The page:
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Best Customer Service Technology Tips for Small Businesses

Customer service is of increasing importance to all businesses, and there are more tools than ever before that reflect this. We’ve got advanced CRMs hitting the market, insanely capable chatbots, and intuitive help desk software that’s all designed to help businesses offer improved customer service to their clients and save some time and/or money along the way.

The tools we’re using, however, will only really be effective if we know which ones to choose and how to leverage them correctly. With technology seeing rapid developmental strides, it can be hard for businesses to keep up and know exactly how to do this.

In this post, we’re going to take a look at 6 of the best customer service technology tips for small businesses so you can choose the tools that will best serve your business and use them to their full potential. 

Use Technology to Enhance Customer Service, Not Replace It 

Today’s customer service tools have incredible features and abilities that can be an enormous asset to businesses of all shapes and sizes. There’s no denying that, but it is important to remember that if you rely too much on these tools, it can hurt you as much as not using them.

Having chatbots running your live chat on your site isn’t bad for the first line of defense, but they aren’t meant to completely replace customer service representatives, so it shouldn’t be too hard to get past Bartie the Chatbot and in front of an actual person.

Similarly, it’s great to rely on your CRM system that can automatically send out template-based emails to re-engage customers, but having one of your account managers take the time to send out personalized emails just to check-in can be even more powerful.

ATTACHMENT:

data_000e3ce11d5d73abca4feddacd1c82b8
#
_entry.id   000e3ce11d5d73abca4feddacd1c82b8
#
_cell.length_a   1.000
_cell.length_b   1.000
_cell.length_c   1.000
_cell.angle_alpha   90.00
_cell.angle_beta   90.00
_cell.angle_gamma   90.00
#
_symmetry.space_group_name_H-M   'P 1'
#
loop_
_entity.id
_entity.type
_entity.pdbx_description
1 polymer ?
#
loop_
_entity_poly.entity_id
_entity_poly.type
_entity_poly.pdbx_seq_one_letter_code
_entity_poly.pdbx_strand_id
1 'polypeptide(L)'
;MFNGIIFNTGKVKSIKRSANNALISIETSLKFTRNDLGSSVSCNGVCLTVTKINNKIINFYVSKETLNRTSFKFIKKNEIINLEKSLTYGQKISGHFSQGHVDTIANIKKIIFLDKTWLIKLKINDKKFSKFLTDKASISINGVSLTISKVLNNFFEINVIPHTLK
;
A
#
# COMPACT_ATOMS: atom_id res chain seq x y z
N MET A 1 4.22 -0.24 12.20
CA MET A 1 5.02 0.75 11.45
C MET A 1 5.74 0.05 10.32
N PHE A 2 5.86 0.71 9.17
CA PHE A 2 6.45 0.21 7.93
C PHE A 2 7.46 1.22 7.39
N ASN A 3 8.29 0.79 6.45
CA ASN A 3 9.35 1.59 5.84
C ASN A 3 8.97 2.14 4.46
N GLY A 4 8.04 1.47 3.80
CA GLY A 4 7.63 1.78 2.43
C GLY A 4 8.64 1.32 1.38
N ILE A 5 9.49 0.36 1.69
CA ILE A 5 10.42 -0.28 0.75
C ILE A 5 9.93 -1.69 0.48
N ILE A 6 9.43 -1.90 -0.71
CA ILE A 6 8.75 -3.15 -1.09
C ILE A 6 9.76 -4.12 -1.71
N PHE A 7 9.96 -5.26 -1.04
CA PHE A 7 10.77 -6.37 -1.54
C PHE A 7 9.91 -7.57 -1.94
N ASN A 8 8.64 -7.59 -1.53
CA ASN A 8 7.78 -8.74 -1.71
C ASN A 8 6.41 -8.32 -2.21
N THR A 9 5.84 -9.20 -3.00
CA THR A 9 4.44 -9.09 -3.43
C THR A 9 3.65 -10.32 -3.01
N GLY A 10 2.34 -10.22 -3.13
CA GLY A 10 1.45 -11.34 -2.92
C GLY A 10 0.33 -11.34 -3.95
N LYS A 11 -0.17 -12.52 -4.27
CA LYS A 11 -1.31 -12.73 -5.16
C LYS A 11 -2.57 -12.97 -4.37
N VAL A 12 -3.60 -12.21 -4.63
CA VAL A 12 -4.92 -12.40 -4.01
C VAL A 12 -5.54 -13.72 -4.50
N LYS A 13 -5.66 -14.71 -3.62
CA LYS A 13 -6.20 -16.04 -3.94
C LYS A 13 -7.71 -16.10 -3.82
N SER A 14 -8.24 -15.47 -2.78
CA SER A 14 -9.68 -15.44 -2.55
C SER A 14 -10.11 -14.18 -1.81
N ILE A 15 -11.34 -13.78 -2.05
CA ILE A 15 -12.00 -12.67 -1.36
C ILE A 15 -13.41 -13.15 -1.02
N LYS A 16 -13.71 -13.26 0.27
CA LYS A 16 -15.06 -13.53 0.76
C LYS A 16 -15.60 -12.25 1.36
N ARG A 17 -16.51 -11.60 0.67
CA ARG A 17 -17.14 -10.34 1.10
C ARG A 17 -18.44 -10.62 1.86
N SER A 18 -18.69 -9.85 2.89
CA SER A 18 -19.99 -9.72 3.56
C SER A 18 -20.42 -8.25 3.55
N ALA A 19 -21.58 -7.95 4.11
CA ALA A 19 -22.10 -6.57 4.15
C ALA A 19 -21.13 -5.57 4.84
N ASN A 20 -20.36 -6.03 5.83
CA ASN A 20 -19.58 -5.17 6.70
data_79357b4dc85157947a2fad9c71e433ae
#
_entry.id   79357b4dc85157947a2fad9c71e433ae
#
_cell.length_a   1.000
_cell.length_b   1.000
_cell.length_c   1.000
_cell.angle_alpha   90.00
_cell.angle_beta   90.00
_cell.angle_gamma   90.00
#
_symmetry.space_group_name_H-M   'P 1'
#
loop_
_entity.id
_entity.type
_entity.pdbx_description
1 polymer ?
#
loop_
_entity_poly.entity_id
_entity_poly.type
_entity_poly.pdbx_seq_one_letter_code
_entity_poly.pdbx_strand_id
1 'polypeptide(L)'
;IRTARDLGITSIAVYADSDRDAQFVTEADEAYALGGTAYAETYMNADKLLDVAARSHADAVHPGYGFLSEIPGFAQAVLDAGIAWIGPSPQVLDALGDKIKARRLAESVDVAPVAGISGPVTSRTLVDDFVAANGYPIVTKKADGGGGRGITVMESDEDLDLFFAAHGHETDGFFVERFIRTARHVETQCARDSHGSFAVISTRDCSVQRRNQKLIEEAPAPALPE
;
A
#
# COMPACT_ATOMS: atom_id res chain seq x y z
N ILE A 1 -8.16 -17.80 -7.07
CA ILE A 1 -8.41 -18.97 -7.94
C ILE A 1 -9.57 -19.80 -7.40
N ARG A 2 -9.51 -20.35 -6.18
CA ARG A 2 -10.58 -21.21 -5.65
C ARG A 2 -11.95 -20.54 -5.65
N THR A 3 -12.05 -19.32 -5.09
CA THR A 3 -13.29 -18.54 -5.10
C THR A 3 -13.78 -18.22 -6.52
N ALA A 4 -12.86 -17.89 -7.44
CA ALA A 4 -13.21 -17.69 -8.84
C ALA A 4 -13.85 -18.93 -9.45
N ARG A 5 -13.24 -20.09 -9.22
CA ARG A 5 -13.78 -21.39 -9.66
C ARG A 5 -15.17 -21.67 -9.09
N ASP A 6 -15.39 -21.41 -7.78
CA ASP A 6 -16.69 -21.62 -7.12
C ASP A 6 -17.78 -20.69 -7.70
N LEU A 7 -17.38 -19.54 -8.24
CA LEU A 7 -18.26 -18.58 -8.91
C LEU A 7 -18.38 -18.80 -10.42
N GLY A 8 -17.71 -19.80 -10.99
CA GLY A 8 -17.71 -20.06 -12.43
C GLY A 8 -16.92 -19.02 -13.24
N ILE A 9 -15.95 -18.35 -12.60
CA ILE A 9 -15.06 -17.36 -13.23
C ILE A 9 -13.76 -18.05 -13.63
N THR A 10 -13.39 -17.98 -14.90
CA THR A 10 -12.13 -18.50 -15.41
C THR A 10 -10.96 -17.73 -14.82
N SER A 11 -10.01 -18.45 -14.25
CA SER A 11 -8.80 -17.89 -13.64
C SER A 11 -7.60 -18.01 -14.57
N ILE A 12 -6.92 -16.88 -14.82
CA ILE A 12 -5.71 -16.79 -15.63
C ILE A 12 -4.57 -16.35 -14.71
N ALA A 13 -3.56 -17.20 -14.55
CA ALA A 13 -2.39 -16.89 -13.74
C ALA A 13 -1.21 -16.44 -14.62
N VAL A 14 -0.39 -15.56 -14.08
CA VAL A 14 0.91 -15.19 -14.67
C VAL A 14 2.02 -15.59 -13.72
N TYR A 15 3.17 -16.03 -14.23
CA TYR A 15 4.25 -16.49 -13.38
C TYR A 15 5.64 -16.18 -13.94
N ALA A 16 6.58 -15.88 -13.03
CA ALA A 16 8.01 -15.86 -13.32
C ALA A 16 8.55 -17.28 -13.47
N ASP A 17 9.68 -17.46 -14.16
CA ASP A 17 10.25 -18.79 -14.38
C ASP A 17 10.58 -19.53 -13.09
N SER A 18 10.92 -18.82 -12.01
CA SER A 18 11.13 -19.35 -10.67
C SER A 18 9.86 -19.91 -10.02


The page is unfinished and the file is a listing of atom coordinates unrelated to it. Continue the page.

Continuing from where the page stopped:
As you’re adding new tools to your arsenal, remember that technology should only ever be used to enhance real customer service, not replace it entirely. Your customers still want to connect with real people, not robots and autoresponders. 

Find Tools That Will Yield Positive ROI 

When you’re choosing which tools you want to subscribe to, consider those that will directly benefit your business. You need tools that are cost-effective, but this also means looking for tools that can save you so much time and offer enough benefits that it actually saves you money.

If you’re using a help desk tool, for example, that is so organized your team is able to help 15% more customers per day, that’s a huge productivity booster. The more customers you’re able to help, the less likely you are to see returns, unpleasant reviews, and requests for refunds, and you have a chance to sell more, too. This earns you a direct increase in your profit, and it does so while saving you time.

You want the return on your investment for these tools to be as high as possible. If they’re not making you money even indirectly, it may be better to look for other alternatives. 

Implement New Automation Processes 

Automation is one of the best uses of customer service technology. 

Even small automated tasks– like alerting a customer that their help desk ticket has been received and will receive a response in 24 hours– can go a long way. It saves your team time while ensuring that the customer is being taken care of as much as possible.

Another example of automation is having short follow-up surveys or emails being sent to customers shortly after their experience with your customer service team. This prevents your own staff from having to remember to do this, and it gives you actionable feedback you can use to improve your processes moving forward.